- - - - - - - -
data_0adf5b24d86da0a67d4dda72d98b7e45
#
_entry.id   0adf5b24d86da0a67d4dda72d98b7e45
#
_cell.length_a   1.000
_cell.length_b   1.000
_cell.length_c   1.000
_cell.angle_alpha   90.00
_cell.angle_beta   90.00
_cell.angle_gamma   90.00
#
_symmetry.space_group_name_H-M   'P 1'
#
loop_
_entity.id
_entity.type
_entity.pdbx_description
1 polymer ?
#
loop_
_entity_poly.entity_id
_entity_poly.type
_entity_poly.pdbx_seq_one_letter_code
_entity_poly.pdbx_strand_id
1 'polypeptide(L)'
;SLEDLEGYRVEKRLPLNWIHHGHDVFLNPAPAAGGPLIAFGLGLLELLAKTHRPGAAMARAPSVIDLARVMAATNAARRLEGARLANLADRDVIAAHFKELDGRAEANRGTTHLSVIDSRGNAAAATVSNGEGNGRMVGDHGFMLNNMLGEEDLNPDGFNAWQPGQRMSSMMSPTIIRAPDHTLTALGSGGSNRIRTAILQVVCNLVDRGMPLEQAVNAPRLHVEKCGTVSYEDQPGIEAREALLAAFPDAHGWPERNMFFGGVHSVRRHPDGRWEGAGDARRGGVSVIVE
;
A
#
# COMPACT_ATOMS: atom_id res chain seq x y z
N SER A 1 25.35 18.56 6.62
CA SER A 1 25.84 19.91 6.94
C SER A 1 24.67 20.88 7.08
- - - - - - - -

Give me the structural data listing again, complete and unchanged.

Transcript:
data_0adf5b24d86da0a67d4dda72d98b7e45
#
_entry.id   0adf5b24d86da0a67d4dda72d98b7e45
#
_cell.length_a   1.000
_cell.length_b   1.000
_cell.length_c   1.000
_cell.angle_alpha   90.00
_cell.angle_beta   90.00
_cell.angle_gamma   90.00
#
_symmetry.space_group_name_H-M   'P 1'
#
loop_
_entity.id
_entity.type
_entity.pdbx_description
1 polymer ?
#
loop_
_entity_poly.entity_id
_entity_poly.type
_entity_poly.pdbx_seq_one_letter_code
_entity_poly.pdbx_strand_id
1 'polypeptide(L)'
;SLEDLEGYRVEKRLPLNWIHHGHDVFLNPAPAAGGPLIAFGLGLLELLAKTHRPGAAMARAPSVIDLARVMAATNAARRLEGARLANLADRDVIAAHFKELDGRAEANRGTTHLSVIDSRGNAAAATVSNGEGNGRMVGDHGFMLNNMLGEEDLNPDGFNAWQPGQRMSSMMSPTIIRAPDHTLTALGSGGSNRIRTAILQVVCNLVDRGMPLEQAVNAPRLHVEKCGTVSYEDQPGIEAREALLAAFPDAHGWPERNMFFGGVHSVRRHPDGRWEGAGDARRGGVSVIVE
;
A
#
# COMPACT_ATOMS: atom_id res chain seq x y z
N SER A 1 25.35 18.56 6.62
CA SER A 1 25.84 19.91 6.94
C SER A 1 24.67 20.88 7.08